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Steve Jobs Quotes #1

A comprehensive collection

On Technology

It takes these very simple-minded instructionsóĎGo fetch a number, add it to this number, put the result there, perceive if itís greater than this other numberíĖĖbut executes them at a rate of, letís say, 1,000,000 per second. At 1,000,000 per second, the results appear to be magic. [Playboy, Feb. 1, 1985]

Things donít have to change the world to be important. [Wired, February 1996]

I think itís brought the world a lot closer together, and will continue to do that. There are downsides to everything; there are unintended consequences to everything. The most corrosive piece of technology that Iíve ever seen is called television ó but then again, television, at its best, is magnificent. [Rolling Stone, Dec. 3, 2003]

On Design

We think the Mac will sell zillions, but we didnít build the Mac for anybody else. We built it for ourselves. We were the group of people who were going to judge whether it was great or not. We werenít going to go out and do market research. We just wanted to build the best thing we could build. When youíre a carpenter making a beautiful chest of drawers, youíre not going to use a piece of plywood on the back, even though it faces the wall and nobody will ever see it. Youíll know itís there, so youíre going to use a beautiful piece of wood on the back. For you to sleep well at night, the aesthetic, the quality, has to be carried all the way through. [Playboy, Feb. 1, 1985]

Design is a funny word. Some people think design means how it looks. But of course, if you dig deeper, itís really how it works. The design of the Mac wasnít what it looked like, although that was part of it. Primarily, it was how it worked. To design something really well, you have to get it. You have to really grok what itís all about. It takes a passionate commitment to really thoroughly understand something, chew it up, not just quickly swallow it. Most people donít take the time to do that. Creativity is just connecting things. When you ask creative people how they did something, they feel a little guilty because they didnít really do it, they just saw something. It seemed obvious to them after a while. Thatís because they were able to connect experiences theyíve had and synthesize new things. And the reason they were able to do that was that theyíve had more experiences or they have thought more about their experiences than other people. Unfortunately, thatís too rare a commodity. A lot of people in our industry havenít had very diverse experiences. So they donít have enough dots to connect, and they end up with very linear solutions without a broad perspective on the problem. The broader oneís understanding of the human experience, the better design we will have. [Wired, February 1996]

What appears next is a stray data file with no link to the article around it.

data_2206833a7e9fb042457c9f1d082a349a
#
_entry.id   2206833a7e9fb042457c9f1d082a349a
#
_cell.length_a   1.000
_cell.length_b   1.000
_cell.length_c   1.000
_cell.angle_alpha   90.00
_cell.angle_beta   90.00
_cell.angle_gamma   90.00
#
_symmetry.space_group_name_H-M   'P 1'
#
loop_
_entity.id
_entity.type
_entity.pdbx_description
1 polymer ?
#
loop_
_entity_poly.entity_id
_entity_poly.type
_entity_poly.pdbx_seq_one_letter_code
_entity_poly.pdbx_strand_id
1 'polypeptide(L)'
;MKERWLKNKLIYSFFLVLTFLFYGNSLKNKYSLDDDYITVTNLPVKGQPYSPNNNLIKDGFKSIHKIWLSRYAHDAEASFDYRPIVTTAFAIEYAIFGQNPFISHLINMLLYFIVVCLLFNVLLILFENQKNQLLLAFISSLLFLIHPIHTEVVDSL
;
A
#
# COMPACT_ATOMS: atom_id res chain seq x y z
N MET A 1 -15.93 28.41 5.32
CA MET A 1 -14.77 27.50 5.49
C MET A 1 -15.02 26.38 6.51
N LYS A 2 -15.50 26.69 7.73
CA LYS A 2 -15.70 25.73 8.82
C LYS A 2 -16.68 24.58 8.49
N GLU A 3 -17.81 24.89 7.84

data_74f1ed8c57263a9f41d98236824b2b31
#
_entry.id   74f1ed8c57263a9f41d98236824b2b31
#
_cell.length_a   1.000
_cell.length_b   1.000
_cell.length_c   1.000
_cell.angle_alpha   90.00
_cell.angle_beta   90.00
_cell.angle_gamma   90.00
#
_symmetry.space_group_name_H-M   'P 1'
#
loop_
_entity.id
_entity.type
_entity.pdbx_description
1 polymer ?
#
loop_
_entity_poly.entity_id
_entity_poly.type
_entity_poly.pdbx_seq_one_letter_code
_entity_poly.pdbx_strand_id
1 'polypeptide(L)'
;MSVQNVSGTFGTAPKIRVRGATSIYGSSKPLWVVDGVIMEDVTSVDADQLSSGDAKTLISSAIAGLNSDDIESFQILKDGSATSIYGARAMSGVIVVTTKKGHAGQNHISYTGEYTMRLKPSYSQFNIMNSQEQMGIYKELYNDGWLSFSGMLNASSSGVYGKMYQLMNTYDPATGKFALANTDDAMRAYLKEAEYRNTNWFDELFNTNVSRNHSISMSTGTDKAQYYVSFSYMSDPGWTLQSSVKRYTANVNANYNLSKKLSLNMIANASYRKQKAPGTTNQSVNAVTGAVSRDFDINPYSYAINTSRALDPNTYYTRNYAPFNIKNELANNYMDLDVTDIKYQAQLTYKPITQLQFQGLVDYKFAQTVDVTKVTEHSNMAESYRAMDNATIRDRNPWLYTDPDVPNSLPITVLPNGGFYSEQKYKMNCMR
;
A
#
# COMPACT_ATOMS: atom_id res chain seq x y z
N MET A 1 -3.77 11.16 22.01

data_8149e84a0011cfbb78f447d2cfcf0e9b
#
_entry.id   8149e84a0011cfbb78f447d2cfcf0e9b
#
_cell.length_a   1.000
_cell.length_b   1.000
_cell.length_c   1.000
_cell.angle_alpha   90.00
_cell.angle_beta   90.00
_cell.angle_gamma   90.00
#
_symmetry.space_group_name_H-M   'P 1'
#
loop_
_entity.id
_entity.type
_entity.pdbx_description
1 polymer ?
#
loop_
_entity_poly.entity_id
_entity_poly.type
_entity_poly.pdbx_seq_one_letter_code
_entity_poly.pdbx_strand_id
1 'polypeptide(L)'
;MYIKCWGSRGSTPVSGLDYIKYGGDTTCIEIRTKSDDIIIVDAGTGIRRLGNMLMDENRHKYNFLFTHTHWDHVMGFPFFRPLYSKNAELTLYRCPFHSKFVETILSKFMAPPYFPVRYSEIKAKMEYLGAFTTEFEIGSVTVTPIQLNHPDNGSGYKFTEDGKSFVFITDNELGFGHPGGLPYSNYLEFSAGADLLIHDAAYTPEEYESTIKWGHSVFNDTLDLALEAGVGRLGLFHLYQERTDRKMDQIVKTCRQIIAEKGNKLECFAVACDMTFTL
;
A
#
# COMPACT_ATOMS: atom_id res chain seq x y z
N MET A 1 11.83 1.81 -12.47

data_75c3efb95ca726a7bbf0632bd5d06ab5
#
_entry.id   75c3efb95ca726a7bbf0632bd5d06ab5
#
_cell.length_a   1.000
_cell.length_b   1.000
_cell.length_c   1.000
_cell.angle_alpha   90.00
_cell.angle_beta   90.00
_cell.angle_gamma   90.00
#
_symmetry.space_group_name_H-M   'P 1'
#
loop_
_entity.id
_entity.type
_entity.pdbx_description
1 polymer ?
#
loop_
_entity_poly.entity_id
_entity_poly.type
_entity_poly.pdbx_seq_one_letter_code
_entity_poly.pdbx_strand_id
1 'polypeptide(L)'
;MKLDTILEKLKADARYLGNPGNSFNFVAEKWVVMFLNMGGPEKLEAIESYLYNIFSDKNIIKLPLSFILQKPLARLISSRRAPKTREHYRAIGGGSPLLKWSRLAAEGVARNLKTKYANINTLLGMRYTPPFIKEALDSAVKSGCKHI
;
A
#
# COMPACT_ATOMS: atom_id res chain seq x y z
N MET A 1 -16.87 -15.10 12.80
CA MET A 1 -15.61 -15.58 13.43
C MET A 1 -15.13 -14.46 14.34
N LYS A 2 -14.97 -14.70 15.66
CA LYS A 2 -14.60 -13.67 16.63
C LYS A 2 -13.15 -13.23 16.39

For something this complicated, itís really hard to design products by focus groups. A lot of times, people donít know what they want until you show it to them. Thatís been one of my mantras ó focus and simplicity. Simple can be harder than complex: You have to work hard to get your thinking clean to make it simple. But itís worth it in the end because once you get there, you can move mountains. [BusinessWeek, May 25, 1998, in a profile that also included the following gem: "Steve clearly has done an incredible job," says former Apple Chief Financial Officer Joseph Graziano. "But the $64,000 question is: Will Apple ever resume growth?"]

This is what customers pay us forĖto sweat all these details so itís easy and pleasant for them to use our computers. Weíre supposed to be really good at this. That doesnít mean we donít listen to customers, but itís hard for them to tell you what they want when theyíve never seen anything remotely like it. Take desktop video editing. I never got one request from someone who wanted to edit movies on his computer. Yet now that people see it, they say, ĎOh my God, thatís great!í [Fortune, January 24 2000]

Look at the design of a lot of consumer products ó theyíre really complicated surfaces. We tried to make something much more holistic and simple. When you first start off trying to solve a problem, the first solutions you come up with are very complex, and most people stop there. But if you keep going, and live with the problem and peel more layers of the onion off, you can often times arrive at some very elegant and simple solutions. Most people just donít put in the time or energy to get there. We believe that customers are smart, and want objects which are well thought through. [MSNBC and Newsweek interview, Oct. 14, 2006]

from Wall Street Journal, 8/24/2011